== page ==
I have a love/hate relationship with email…and to be honest, most days I lean more towards the “hate” side. Don’t get me wrong…I fully understand the advantages email offers and realize there is currently no better alternative for rapid communication at a global level. However, I’ve found that without some governing directives on the proper use of email within an organization, it’s easy to find yourself faced with a flood of correspondence that too often leads to a faulty dilemma. On one hand, you can elect to stay chained to the computer to manage the inbox, which may significantly limit your opportunities to be visibly engaged within your organization. Alternatively, you can take an “I’ll get to the emails when I get to them” approach, and risk missing a critical, time-sensitive tasking that requires your immediate attention. In my mind, neither option is acceptable.
I’ve been in leadership positions where I literally found myself dealing with approximately 150 emails a day. I assumed that there must be a reason for the email, so I felt compelled to read each and every one…every single day. Assuming an average of 2 minutes to read and process each email, it could take somewhere close to 5 hours to simply get through the inbox. If only half of them required action, an average time of approximately 5 minutes to formulate cogent responses could possibly add another 6 hours to the email commitment. If my math is right, that’s an 11-hour day…assuming no breaks, no meetings, no distractions. Over time, I realized that if I wanted to avoid having emails dictate my work schedule, I needed to establish some guiding principles to limit the emails to those that truly required my attention, and to structure those emails in a manner that allowed me to efficiently attack the inbox every day. As you’ll see, the principles themselves are neither novel nor earth-shattering concepts. However, when widely disseminated and enforced, they proved to be very effective. A few of the key principles I found to be useful include:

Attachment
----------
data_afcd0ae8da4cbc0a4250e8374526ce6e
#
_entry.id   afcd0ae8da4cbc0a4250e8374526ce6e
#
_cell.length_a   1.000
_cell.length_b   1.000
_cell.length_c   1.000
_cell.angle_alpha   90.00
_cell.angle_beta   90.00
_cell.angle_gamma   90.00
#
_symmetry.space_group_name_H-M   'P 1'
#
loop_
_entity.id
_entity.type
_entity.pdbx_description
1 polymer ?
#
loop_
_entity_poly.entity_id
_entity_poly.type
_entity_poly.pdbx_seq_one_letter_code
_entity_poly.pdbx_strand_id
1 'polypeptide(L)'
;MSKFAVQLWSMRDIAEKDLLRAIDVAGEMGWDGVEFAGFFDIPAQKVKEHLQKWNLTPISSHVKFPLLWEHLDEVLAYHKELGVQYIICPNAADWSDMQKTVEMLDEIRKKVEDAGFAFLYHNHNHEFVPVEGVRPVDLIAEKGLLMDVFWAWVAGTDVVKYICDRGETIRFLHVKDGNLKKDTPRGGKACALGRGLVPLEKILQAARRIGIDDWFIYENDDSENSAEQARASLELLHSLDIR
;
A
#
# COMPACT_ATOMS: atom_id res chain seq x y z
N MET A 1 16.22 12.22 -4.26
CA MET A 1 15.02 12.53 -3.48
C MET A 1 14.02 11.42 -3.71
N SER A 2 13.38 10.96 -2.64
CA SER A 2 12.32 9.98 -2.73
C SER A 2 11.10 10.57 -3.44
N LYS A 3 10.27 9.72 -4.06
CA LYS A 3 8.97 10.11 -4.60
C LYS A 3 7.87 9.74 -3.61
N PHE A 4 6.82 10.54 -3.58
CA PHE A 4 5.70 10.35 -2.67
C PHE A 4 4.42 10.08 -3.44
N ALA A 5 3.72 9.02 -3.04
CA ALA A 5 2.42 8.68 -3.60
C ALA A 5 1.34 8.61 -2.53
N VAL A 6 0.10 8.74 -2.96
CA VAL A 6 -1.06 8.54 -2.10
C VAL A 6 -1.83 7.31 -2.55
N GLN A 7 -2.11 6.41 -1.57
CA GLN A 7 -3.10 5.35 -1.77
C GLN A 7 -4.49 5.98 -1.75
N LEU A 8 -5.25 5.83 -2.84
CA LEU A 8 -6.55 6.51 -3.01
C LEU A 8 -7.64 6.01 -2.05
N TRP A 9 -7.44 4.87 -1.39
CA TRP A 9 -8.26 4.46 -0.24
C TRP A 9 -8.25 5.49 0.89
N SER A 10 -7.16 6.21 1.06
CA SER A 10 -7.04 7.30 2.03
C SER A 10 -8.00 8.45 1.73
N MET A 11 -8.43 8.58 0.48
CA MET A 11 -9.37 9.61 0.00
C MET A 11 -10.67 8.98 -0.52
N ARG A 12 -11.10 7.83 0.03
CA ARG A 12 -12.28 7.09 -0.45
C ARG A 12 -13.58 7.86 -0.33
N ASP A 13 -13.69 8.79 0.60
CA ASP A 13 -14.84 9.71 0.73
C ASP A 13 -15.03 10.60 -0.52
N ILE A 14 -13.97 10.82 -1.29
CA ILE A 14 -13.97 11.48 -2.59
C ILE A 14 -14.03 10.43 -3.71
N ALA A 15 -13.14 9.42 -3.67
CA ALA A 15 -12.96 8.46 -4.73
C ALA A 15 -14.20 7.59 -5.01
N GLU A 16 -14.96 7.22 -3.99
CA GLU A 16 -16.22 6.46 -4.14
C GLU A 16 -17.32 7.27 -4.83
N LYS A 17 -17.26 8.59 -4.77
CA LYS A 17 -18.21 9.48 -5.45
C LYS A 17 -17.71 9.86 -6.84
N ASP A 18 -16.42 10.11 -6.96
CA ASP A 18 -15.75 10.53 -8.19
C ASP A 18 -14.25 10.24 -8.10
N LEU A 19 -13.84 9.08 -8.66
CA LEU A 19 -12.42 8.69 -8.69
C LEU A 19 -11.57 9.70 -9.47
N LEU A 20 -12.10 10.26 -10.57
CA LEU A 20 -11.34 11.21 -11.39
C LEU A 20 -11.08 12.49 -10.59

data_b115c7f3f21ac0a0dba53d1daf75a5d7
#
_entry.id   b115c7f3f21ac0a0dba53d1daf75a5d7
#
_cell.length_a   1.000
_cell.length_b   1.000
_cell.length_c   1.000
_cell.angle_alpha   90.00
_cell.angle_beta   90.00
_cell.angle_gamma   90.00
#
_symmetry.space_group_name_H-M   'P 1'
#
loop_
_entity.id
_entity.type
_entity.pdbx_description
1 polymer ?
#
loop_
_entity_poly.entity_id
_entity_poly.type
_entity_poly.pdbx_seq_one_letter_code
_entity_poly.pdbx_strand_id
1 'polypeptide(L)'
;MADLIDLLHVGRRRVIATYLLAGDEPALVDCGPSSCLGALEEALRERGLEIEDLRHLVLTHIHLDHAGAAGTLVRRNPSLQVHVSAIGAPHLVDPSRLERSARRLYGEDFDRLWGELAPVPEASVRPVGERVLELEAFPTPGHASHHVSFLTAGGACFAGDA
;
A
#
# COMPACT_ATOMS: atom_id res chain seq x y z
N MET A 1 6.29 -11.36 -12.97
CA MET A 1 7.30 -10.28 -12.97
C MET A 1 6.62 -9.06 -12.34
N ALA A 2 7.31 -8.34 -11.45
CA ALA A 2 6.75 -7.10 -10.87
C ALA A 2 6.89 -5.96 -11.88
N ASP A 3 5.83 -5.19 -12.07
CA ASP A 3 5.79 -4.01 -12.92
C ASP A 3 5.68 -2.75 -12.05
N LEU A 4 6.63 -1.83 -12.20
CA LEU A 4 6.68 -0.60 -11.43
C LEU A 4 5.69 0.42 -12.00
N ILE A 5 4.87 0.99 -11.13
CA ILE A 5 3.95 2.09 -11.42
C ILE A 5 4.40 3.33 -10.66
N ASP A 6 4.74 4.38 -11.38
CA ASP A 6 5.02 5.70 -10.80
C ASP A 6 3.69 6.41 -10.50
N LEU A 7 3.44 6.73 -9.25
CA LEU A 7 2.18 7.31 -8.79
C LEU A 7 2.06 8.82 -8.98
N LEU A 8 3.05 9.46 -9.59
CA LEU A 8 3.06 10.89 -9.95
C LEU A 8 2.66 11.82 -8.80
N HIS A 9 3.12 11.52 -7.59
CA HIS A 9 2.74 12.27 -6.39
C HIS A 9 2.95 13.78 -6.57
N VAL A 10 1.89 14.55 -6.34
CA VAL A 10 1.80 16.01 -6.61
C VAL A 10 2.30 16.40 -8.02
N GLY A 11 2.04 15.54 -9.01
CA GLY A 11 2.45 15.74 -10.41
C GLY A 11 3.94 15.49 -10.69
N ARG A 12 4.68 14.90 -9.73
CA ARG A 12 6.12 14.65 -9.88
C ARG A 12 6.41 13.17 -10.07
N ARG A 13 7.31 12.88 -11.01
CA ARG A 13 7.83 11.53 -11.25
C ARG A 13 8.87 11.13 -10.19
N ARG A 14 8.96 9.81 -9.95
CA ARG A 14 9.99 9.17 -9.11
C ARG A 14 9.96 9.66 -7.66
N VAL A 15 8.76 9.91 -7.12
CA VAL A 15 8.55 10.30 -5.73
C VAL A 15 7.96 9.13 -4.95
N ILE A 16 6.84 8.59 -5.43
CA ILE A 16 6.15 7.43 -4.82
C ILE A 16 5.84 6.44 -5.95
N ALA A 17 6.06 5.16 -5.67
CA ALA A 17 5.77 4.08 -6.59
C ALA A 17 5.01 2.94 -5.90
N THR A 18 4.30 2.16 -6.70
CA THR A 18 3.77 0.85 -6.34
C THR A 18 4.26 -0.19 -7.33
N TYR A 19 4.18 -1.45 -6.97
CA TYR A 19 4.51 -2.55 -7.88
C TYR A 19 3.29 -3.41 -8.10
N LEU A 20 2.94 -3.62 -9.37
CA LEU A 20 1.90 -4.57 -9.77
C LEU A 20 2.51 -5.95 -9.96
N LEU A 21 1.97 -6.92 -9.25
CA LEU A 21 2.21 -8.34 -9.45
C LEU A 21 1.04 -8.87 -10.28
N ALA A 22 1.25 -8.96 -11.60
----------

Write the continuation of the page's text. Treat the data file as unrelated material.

The subject line should always be prefaced by a key descriptor…For Action, For Information, or As Requested. If the email requires attention within the same day, the preface should simply say “URGENT”. As a corollary to this principle, I tried to place dedicated time blocks on my calendar every day, and these descriptors helped ensure I worked the most important issues first instead of tackling them in chronological order.
Be judicious when including people on the Cc line. If the information being disseminated isn’t required to enable the recipients to be more effective or efficient but is rather a “just for your SA” courtesy, consider trimming the recipient list.
When forwarding an email trail that is over two pages long, summarize the content into an easily comprehensible paragraph up front, and trim the email trail down to only those excerpts which have key points that enable the reader to understand the full context of the issue.
Consider a “no later than” policy for routine correspondence. I tried to establish a 6:00 pm cut-off time for routine emails, which by definition can wait until the next day. My main intent was to let everyone know I wanted and expected them to prioritize family time after the duty day. If someone felt the issue couldn’t wait until the following day, I certainly wanted them to feel free to send it along, regardless of the time. If in retrospect the email could have waited, a “Thanks…enjoy your evening, and we’ll work this tomorrow” response often helped calibrate sight pictures for future correspondence.
These principles aren’t intended to be dogmatic…they simply were ones that worked for me. We all have our preferences for staff work…the key is to determine what works best for you and establish guidelines that enable you to maximize your productivity. That’s it for now…I’m behind on emails…
Maj Gen (ret) Jim “Rev” Jones retired in 2014 after leading organizations at all levels in the Air Force. He is now a partner and senior consultant in Two Blue Aces, a firm with a focus on strategy, leadership and business solutions at the executive level. Visit twoblueaces.com to learn more about how Two Blue Aces can help your company meet its goals and objectives.
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